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Blind Harry's Wallace

The Life and Heroick Actions of the Renoun'd Sir William Wallace,
General and Governour of Scotland
by William Hamilton of Gilbertfield

Book VIII, Chapter II (Continued)
How Corspatrick brought into Scotland Bishop Beik and Robert Bruce, and how WALLACE gave them battle, and put them out of Scotland

Read a synopsis of this chapter in modern American English.

Crawford of Edinburgh, brought with him on sight
Four Hundred Men, all in their Armour bright.
From Teviotdale came many a good Man,
From Jedburgh also with what Speed they can.
Sir William als, the Lord of Douglass, came
With Fourscore Men of most undoubted Fame.
Two Thousand fresh new Men, do there propose,
A full Revenge that Night upon their Foes.

Wallace's Watches all good Men and true,
Attentively the South'ron's Quarters view.
Then after Supper Wallace quietly,
To Lammer-moor march'd with his Cavalrie,
Sir John the Graham, and Seatoun, that good Hand,
Lauder, and Hay, Three Thousand did Command.
The Rest himself most wisely he did guide,
With him was Douglas, Ramsay, Barclay, and Boyd.
Richard of Lundie, a bold Man and stout,
And Adam Wallace, whom no Man durst doubt.
Who by the Time the Sun was come in Sight
Surpris'd the English, unprepar'd for Fight.
And furiously, with Sword in Hand cut down,
Many a Proud and Saucie South'ron Lown.

Some rose confus'dly and some fled away,
Some on the Ground were smoored where they lay.
Great Noise, and Cry arose, all round about,
Then came Sir John the Graham both Bold and Stout;
With his brave Men, all cheerful, blyth and glad,
At Sight of whom, Ten Thousand South'ron fled.
Yet Bishop Beik, behav'd well in that Throng,
And in the Fight continued very long.
One Skeltoun there that was an English Knight,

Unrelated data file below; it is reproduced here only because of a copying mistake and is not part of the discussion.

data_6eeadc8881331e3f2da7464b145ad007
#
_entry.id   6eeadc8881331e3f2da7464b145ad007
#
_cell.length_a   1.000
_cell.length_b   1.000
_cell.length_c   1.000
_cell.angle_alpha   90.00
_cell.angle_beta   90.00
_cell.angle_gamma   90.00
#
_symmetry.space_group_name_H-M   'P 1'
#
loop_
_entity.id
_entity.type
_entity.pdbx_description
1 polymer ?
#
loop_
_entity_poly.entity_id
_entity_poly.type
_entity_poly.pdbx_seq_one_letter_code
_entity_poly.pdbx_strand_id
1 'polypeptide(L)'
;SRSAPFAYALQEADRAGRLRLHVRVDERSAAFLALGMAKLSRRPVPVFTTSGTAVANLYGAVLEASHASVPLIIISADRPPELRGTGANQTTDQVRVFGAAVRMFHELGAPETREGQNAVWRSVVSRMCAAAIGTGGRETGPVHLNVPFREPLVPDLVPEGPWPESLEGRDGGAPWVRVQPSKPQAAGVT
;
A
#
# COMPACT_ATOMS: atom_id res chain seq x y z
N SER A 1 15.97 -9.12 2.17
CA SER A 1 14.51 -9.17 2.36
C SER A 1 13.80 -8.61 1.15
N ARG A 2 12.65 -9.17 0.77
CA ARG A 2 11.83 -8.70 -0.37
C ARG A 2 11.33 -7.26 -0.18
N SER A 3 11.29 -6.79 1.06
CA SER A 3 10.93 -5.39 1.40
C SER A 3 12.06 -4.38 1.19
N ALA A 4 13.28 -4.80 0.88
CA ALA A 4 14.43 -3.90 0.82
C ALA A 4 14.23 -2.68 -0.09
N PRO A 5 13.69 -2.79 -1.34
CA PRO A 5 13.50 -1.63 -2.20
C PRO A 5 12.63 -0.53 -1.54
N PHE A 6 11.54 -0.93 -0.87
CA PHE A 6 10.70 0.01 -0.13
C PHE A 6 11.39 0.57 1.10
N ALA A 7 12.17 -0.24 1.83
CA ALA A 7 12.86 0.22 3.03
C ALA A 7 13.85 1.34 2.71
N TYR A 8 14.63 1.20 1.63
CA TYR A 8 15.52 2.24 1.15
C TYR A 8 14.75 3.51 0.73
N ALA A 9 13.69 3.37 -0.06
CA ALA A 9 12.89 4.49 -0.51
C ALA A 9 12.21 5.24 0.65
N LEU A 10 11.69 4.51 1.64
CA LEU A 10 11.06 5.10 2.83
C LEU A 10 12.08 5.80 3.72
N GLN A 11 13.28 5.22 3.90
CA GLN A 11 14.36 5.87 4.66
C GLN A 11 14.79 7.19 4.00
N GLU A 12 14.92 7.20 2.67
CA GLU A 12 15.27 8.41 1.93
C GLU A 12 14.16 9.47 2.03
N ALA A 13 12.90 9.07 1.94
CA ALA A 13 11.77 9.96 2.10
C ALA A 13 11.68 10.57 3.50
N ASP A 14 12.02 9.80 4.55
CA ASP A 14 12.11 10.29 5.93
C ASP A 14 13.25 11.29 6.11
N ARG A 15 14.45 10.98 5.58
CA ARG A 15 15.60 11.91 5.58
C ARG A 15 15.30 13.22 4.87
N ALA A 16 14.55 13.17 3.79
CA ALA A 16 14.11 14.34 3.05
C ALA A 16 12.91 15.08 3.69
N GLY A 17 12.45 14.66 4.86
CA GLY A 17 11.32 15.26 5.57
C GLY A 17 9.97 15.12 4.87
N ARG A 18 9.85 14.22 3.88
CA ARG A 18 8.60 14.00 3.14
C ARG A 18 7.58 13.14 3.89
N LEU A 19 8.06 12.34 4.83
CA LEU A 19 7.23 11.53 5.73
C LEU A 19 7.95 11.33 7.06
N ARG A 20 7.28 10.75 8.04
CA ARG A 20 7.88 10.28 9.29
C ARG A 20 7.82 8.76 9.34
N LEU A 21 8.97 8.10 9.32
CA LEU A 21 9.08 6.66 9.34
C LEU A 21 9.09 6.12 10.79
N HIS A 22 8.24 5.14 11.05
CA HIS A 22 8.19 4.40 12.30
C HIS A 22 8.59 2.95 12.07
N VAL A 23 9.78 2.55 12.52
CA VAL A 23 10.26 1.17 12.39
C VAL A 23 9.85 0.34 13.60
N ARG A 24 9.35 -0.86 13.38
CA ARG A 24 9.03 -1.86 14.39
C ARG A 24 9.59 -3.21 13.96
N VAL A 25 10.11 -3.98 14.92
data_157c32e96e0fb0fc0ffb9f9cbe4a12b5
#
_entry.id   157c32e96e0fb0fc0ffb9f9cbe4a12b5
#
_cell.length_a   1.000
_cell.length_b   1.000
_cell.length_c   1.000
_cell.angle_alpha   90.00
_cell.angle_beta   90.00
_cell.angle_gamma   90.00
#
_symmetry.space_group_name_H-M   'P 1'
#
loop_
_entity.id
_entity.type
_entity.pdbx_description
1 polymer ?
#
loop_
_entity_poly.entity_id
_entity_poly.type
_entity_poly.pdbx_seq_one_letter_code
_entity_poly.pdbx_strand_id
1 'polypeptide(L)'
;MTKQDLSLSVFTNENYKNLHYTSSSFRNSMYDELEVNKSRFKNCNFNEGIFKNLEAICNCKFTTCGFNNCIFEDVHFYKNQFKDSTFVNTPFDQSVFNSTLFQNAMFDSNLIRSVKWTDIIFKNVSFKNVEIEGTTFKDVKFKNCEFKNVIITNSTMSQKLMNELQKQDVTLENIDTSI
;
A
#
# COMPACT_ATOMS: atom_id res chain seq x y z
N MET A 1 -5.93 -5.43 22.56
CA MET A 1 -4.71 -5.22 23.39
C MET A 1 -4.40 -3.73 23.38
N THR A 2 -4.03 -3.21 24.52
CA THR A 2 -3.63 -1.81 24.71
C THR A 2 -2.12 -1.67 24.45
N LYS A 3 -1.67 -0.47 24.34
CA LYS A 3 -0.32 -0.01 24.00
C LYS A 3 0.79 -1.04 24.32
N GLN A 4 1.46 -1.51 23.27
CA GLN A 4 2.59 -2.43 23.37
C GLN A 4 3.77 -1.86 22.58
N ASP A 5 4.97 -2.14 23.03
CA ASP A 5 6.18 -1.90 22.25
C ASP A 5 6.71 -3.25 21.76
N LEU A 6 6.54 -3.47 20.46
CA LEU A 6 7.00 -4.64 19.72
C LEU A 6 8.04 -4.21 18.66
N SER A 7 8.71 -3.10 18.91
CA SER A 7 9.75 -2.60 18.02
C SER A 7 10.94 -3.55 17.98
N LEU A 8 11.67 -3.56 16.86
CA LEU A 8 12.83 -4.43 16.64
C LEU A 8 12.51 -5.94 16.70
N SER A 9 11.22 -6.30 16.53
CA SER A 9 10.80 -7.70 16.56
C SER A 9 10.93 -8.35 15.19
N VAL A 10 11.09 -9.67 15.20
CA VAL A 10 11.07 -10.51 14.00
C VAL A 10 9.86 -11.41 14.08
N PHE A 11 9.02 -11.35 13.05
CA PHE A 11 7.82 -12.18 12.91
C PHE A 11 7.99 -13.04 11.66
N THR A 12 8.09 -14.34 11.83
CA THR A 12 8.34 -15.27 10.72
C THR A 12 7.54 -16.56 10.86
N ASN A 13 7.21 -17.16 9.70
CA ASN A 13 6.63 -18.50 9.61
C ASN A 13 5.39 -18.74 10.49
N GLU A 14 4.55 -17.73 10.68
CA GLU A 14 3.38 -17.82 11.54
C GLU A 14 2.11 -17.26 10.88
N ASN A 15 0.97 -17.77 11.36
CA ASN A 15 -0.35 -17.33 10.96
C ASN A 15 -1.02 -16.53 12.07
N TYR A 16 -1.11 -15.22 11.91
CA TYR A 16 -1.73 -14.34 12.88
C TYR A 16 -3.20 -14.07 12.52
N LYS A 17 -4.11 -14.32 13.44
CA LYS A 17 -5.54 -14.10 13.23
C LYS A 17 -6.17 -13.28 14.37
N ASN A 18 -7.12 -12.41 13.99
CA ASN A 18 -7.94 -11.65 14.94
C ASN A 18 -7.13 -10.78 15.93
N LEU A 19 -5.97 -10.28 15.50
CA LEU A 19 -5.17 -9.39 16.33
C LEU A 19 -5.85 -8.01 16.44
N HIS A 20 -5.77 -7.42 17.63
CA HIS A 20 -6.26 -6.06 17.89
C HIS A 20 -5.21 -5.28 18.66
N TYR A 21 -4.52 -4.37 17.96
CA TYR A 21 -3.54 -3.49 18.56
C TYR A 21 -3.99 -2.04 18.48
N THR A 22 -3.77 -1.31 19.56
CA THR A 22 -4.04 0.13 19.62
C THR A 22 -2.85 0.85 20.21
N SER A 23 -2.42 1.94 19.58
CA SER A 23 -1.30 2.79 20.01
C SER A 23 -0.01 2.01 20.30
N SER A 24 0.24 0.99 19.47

Before him stood, in shining Armour bright;
To save his Lord, he fought most valiantly,
Whom, there so soon as Lundie did espy;
With his good Sword, a backward Stroak he gave
Which kill'd the English Knight, both stout and brave.

Then fled they all, no longer durst abide,
Patrick, and Beik, away with Bruce do ride.
Who with Five Thousand, took the readiest Way
To Norham House; with all the Speed they may.
The Scots, who were both able, young and tight,
Pursu'd and kill'd great Numbers in the Flight.
Thus Twenty Thousand South'ron in a Word,
In Flight, and Battle, perish'd by the Sword.

Wallace returns from Norham, without more,
But for the Bruce, his Heart was mighty sore.
Whom he had rather seen the Crown enjoy,
Than Master been of all the Gold in Troy.

O'er Patrick's Lands, Wallace he marched fast,
Took out the Goods, and Castles down did cast.
He Twelve of them, that Methamis they call
Broke quickly down, and them destroyed all.
Within the Merse and Lowthian left he none,
To him belong'd, except Dunbar alone.
To Edinburgh then, he march'd on the Eighth Day,
And on the Morrow, he without Delay,
Unto St. Johnstoun very quickly past,
And told the Barrons all from First to Last
How sacredly he keeped had his Vow,
And got a Master to Corspatrick now.
Who said of late, that he as free did Reign
In this Realm, as either Prince, or King.
Of what he's won, need's not great Boasting make,
Let him come back, and now take up his Stake.

Great Thankfulness the Lords did there express
To Providence, for Wallace good Success.
Then Wallace with an open lib'ral Hand,
To Men deserving dealt the Rebel's Land.
To his own Kin no Heritage gave he,
But Offices that ev'ry Man might see,
All he propos'd, was this one very Thing,
The Nation's Peace, and Honour of his King.
For which he would abide and stand the Law.
So soon as he, his King and Master saw,
Now Old and Young, the Girl and the Boy;
Have Peace and Rest, and clap their Hands for Joy.

Next page: Book VIII, Chapter III

The ballad, The Life and Heroick Actions of the Renoun'd Sir William Wallace, General and Governour of Scotland, by William Hamilton of Gilbertfield, 1722, is in the public domain.